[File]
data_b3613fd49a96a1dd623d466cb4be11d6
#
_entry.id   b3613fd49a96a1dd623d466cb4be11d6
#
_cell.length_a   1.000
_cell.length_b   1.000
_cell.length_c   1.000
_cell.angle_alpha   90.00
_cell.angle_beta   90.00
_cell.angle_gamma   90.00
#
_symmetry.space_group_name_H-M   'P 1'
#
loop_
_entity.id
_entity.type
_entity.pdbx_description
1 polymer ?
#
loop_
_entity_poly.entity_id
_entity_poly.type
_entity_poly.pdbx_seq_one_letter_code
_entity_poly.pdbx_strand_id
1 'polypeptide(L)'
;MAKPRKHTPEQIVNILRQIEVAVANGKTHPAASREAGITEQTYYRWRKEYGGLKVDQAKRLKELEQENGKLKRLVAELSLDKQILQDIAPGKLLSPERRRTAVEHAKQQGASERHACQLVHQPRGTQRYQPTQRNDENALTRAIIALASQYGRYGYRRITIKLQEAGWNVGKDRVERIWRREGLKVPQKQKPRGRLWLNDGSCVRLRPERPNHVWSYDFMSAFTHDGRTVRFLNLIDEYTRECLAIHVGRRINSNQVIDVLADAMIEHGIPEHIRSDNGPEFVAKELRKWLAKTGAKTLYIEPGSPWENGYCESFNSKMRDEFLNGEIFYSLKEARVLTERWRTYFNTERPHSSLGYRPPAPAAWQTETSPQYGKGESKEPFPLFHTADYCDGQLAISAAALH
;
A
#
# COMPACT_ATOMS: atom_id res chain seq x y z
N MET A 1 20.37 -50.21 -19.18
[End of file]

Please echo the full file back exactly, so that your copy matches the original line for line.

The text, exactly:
data_b3613fd49a96a1dd623d466cb4be11d6
#
_entry.id   b3613fd49a96a1dd623d466cb4be11d6
#
_cell.length_a   1.000
_cell.length_b   1.000
_cell.length_c   1.000
_cell.angle_alpha   90.00
_cell.angle_beta   90.00
_cell.angle_gamma   90.00
#
_symmetry.space_group_name_H-M   'P 1'
#
loop_
_entity.id
_entity.type
_entity.pdbx_description
1 polymer ?
#
loop_
_entity_poly.entity_id
_entity_poly.type
_entity_poly.pdbx_seq_one_letter_code
_entity_poly.pdbx_strand_id
1 'polypeptide(L)'
;MAKPRKHTPEQIVNILRQIEVAVANGKTHPAASREAGITEQTYYRWRKEYGGLKVDQAKRLKELEQENGKLKRLVAELSLDKQILQDIAPGKLLSPERRRTAVEHAKQQGASERHACQLVHQPRGTQRYQPTQRNDENALTRAIIALASQYGRYGYRRITIKLQEAGWNVGKDRVERIWRREGLKVPQKQKPRGRLWLNDGSCVRLRPERPNHVWSYDFMSAFTHDGRTVRFLNLIDEYTRECLAIHVGRRINSNQVIDVLADAMIEHGIPEHIRSDNGPEFVAKELRKWLAKTGAKTLYIEPGSPWENGYCESFNSKMRDEFLNGEIFYSLKEARVLTERWRTYFNTERPHSSLGYRPPAPAAWQTETSPQYGKGESKEPFPLFHTADYCDGQLAISAAALH
;
A
#
# COMPACT_ATOMS: atom_id res chain seq x y z
N MET A 1 20.37 -50.21 -19.18